I've always found mindless repetition the panacea to the troubles that weight my mind. Washing dishes, polishing shoes, even alphabetising my shelves let my hands busy away, and my mind consider scenarios and reasonings, break through writer's block or even do simply nothing...to temporarily attain a much-needed respite from life's woes and stresses.
Easy and attainable therapy, I think.
A few months ago when I found myself as impotent in the kitchen as a eunuch in the Playboy Mansion, I turned to the restorative powers of automatic action. I tried favourite recipes--brownies, cakes--but the disappointing results added to my grief. It was late summer-early autumn when the markets were bursting with the last of hot season berries. Even though I could freeze them for later consumption, I felt as though I was admitting culinary defeat at a time when I should have been exploring my scullery's capabilities.
I suppose in such times it's easy to dwell on what one ought to do, as opposed to what one wants to do. This time, the ought and want melded into what became a bit of a tiger: instead of letting the last of Ontario's strawberry crop remain in their punnets for someone else more capable than I to handle, I bought the last remaining fruit and whisked them home to ponder their fates.
It had been years since I made jam or preserves of any kind. In fact the last bit of canning I did was in my last year at uni when I made some sweet and sour apple chutney as Christmas prezzies. Why on Earth I decided to get into jam-making escapes me. Perhaps it was a yearning to be part of something that was at once intimate and grand. Intimate because it happens in my kitchen with one other (in my case, Dear Little Mummy); grand because it carries both a sense of occasion (getting all the gear ready) and the knowledge that hundreds of other households also put away glinting bottles of sweet preserves.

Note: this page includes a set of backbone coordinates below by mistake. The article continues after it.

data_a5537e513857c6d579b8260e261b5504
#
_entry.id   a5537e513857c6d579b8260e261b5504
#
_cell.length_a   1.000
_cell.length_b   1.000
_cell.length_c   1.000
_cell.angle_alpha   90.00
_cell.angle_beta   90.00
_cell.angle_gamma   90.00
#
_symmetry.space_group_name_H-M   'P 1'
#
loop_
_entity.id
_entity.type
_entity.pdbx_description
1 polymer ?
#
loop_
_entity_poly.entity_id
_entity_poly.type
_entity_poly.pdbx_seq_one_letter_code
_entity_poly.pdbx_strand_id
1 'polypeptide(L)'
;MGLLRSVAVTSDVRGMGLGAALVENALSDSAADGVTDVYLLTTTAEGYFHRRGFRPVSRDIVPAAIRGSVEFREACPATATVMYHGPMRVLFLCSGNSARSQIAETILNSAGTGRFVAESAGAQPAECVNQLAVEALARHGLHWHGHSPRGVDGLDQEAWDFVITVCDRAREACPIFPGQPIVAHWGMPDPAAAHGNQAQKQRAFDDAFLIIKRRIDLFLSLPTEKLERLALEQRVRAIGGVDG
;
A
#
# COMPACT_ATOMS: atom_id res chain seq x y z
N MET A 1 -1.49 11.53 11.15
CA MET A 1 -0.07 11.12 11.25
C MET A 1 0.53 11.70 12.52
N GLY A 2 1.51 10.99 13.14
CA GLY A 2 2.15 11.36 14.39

After reviewing my books and my mother's clippings, I decided on Nigella's version for three reasons: it didn't use bought pectin; it offered the romantic potential of suspended berries visible through the jars' glass walls, and it used balsamic vinegar.
Quite honestly, I don't know how many bottles we made that weekend. Several batches, anyhow. It was easy and filled the kitchen with a heady almost candy-like aroma. Let's not overlook the decidedly therapeutic benefits of stirring and skimming.
The end results were jars filled with garnet jewels--not too sweet and nicely set. Many bottles were given as appreciation gifts to friends who helped me through these past few months, but between Mummy and I we held back about half a dozen bottles. Mine are squirrelled away and consumed carefully--sometimes on buttered toast or scones, sometimes on vanilla beaned ice cream, sometimes just on its own.
It will be months until we get such beautiful strawberries again.
from Nigella Lawson's How To Be a Domestic Goddess
675g hulled strawberries (some can be chopped, others can be left whole)
2Tbsp lemon juice
1tsp balsamic vinegar
Sterilise four 200 ml jars and place a saucer in the freezer.
Put all the ingredients in a wide, heavy-bottomed saucepan and stir with a wooden spoon, until all the fruit is coated.
Put the pan on low heat and bring the berries to a boil, stirring occasionally. When it comes to a boil, let it blurble away for about eight minutes, and skim the froth off the top.
Check its set after five minutes and again every five minutes or so. To do this, put a bit of the jam on the saucer, let the jam cool a bit and give it a bit of a push with your finger. If it wrinkles and you can make a line with your finger, it's probably good to go (think of how you test custard using a wooden spoon).
Decant into sterilised jars.